H F E Nicholls 1917 - 2012
Borden Grammar School 1946 to 1980
The psalm which was recited at Frank Nicholls’ funeral speaks of the years of our life as ‘three score and ten’, going on to speak of those who manage ‘four score’ as having to endure ‘labour and sorrow’. What then can we say of one who managed not three score and ten, nor yet four score, but four score and fifteen?
Frank Nicholls was even able till the very last to avoid the psalmist’s ‘labour and sorrow’, remaining in reasonably good health almost until the end. Surviving a major cancer operation at the time of his ninetieth birthday, even though somewhat restricted in his activities, he was able to live quietly in the home he had owned for nearly sixty years, enjoying visits from friends and relations, with his books, his radio, and latterly his television.
Frank (he never used his first name, Henley, except when signing cheques) was born during WW1. He profited from a scholarship to Beck School Tooting which led him on to King’s College London where as well as taking a degree in English he gained the AKC diploma, a qualification in Divinity to gain which one had only, he recalled, to be able to list the names of the Kings of Israel.
War service with the Pioneer Corps was endured and encouraged by his correspondence with a certain Mary Evans whom he had come to know in the Kings College Christian Union of which he was Secretary before the war.
This Mary Evans, much courted by others while at Kings, including a young man who was later to become the Bishop of Carlisle (whom she only encouraged because, as she later confessed, he had a sports car), eventually became Mary Nicholls soon after the war, when Frank, after two years teaching in London, joined the staff of a small provincial Grammar School in Sittingbourne where he served until his retirement in 1980, first as an assistant master of English, and quite soon as Head of English. It was there in 1969 that I first met Frank, and we soon became good friends, later to be cemented by our involvement in the Borden-Highsted Choir where in the heady days of the 1980s we delivered full length oratorios by Handel, Haydn, Brahms, Elgar and Mendelssohn.
Frank for many years had been in charge of the annual school play; his memorable production of The Real Inspector Hound being the first I saw. He encouraged my first essay in play-directing in Molière’s Miser. He later handed the play on to Gillian Grinham, and then to the late Jon Adams. His final contribution to school drama was an atmospheric production of The Long and the Short and the Tall which evoked his own experiences in the British Army.
Frank would have denied that he had made any real contribution to education. His philosophy was ‘They know nothing about English Language or Literature; I know a little, so they had better listen to me, and they might learn something’. He held all educational theorists, especially pontificating politicians, in total disdain.
For Frank (usually known to the pupils as ‘Nick’) was an exacting teacher, unsympathetic to the idle. He insisted firmly on correct grammar and spelling, having little time for new ideas. He was scathing about visiting inspectors who criticised his style as pedantic and outmoded, and often said so to their face. One inspector who suggested that the class might have an initial ‘discussion’ about Macbeth was told that no serious discussion of the play could take place until the class had read the play and learnt something of its context.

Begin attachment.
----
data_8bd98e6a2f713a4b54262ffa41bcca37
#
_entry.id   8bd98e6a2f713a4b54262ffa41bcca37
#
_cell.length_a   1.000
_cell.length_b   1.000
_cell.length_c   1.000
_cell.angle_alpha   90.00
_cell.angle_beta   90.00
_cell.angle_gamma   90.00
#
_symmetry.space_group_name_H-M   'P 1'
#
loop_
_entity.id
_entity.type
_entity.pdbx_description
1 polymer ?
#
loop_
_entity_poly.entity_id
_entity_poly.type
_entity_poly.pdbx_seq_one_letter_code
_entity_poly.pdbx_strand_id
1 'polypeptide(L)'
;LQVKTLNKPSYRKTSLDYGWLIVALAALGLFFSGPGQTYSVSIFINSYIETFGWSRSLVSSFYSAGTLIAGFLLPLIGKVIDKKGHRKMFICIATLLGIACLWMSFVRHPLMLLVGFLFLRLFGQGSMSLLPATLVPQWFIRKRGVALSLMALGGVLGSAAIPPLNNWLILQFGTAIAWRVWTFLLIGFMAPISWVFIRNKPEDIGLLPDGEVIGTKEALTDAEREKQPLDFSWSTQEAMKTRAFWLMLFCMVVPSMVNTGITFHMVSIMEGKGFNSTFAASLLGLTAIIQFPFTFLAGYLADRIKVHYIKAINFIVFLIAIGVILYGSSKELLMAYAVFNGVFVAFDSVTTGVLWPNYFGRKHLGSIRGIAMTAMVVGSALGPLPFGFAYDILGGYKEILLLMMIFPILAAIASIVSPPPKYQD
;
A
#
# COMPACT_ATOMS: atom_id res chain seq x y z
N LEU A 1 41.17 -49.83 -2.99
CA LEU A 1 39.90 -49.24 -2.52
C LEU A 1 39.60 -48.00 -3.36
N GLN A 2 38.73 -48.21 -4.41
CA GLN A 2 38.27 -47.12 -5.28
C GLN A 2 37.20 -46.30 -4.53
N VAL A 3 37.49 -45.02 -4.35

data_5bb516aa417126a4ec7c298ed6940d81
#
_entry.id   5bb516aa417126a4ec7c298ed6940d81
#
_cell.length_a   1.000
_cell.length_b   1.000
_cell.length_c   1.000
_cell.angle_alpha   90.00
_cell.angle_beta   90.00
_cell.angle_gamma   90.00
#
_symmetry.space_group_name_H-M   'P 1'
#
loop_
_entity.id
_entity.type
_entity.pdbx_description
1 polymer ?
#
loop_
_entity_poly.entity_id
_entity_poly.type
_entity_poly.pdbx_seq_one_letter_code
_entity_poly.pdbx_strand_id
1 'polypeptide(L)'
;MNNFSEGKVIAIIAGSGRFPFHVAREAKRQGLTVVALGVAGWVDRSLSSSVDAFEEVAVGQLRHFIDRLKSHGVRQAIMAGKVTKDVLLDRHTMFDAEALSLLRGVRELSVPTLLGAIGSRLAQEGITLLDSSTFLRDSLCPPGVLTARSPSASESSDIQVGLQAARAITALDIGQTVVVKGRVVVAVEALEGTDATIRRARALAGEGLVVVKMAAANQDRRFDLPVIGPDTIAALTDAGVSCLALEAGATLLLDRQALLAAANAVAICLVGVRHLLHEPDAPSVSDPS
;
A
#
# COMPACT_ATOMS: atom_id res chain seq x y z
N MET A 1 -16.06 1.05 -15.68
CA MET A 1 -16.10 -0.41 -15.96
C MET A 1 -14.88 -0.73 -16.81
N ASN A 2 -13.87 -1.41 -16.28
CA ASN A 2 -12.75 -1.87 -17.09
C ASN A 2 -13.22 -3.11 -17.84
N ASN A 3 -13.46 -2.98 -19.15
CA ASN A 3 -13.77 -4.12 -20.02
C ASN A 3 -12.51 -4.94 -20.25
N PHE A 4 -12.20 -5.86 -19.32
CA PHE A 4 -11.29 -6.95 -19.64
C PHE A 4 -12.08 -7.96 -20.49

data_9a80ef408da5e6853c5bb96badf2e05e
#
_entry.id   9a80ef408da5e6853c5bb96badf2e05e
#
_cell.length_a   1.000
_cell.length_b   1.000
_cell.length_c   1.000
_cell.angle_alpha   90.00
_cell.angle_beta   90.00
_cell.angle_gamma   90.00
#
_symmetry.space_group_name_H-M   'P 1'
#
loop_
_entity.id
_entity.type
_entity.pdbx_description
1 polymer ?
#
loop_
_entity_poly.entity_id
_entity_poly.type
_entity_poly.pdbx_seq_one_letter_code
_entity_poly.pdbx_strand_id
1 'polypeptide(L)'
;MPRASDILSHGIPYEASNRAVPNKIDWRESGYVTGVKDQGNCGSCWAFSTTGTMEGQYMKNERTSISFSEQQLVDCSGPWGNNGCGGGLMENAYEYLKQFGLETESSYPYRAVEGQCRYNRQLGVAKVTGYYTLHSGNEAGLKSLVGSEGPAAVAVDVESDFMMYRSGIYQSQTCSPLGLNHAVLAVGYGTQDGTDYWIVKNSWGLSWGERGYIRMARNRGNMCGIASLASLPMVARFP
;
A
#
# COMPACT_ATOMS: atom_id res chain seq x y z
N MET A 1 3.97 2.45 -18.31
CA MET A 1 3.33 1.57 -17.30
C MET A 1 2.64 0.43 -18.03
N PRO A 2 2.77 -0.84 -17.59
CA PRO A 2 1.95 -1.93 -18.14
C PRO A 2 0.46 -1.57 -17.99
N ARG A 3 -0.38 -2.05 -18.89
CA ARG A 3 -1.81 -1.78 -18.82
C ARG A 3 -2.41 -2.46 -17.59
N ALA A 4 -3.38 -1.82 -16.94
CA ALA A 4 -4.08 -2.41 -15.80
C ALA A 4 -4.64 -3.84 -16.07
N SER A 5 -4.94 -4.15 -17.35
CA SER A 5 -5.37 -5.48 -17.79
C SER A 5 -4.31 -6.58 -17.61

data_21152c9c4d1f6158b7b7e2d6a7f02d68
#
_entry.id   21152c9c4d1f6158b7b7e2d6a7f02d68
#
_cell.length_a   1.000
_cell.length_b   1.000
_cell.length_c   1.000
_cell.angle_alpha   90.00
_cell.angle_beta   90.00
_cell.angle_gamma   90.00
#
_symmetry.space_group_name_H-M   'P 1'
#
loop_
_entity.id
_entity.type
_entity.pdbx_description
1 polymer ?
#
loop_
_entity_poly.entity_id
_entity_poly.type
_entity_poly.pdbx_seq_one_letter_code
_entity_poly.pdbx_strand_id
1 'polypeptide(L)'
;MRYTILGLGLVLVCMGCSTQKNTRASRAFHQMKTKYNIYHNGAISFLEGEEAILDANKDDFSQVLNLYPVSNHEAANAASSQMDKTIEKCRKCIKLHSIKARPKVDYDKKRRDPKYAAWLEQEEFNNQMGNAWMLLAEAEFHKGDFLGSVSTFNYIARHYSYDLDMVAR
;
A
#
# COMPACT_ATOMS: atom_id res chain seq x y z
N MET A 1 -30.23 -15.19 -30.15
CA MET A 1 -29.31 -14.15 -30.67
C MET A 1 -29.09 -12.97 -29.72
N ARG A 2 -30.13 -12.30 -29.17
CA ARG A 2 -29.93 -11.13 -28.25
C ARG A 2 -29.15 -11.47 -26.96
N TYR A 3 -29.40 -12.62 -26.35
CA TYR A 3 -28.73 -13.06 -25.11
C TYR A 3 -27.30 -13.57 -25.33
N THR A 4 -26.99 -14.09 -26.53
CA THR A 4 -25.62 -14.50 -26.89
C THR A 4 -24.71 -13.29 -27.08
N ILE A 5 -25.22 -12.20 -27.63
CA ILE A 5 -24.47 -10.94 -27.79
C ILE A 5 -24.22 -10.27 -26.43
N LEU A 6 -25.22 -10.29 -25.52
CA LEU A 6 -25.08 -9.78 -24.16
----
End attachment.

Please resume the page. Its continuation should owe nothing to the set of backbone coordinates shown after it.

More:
He instilled in a whole generation of pupils the art of clear sentence construction, principally through the medium of Clause Analysis. He rued the day that ‘progressive’ examiners deleted it from the syllabus and set in stone the sloppy prose style found in today’s journalists and in the speech of politicians. His greatest delight was in poetry for which his memory was formidable. Until the very end he could quote at length from Tennyson, Shelley, and most of their 19th c. contemporaries. His memory extended widely into popular verse including the patriotic songs learnt at primary school, and the choruses he had learnt in the Baptist Chapel where his father was an Elder.
Good health accompanied Frank and his wife for a decade and a half into their years of retirement, allowing them to travel all over the world: many times to Australia and New Zealand, as well as the USA, South America including Cape Horn and the Galapagos, as well as China and India. Long-distance travel eventually became too demanding, and after the death of his wife Mary in 2003 he was content to stay at home.
Frank’s earlier evangelical beliefs suffered some disillusionment during and after WW2, and he would latterly express himself as an unconvinced agnostic.
His long life, well beyond the psalmist’s three score and ten or four score, speaks to us of what we may call the unremarkable ordinariness of extraordinary lives, outwardly causing few waves, yet redolent of those of whom the novelist George Eliot speaks at the close of Middlemarch, writing “that things are not so ill with you and me as they might have been, is half owing to the number who lived faithfully a hidden life, and rest in unvisited tombs”.
Head of Languages at BGS 1969 -1996
Comment received from Nicholas Vincent:
To Richard Carter's tribute to Frank Nicholls might I add the following? Like others who went through the Nicholls mill, I owe Frank an enormous debt of gratitude. He taught us a precision and a sensitivity to prose style that abides, even forty years on. His contempt for the pompous and the slapdash knew few bounds. But then nor did his rich sense of the ridiculous. He abhorred cant. In doing so, he earned not just our admiration but our trust.
Nicholas Vincent (1975-80)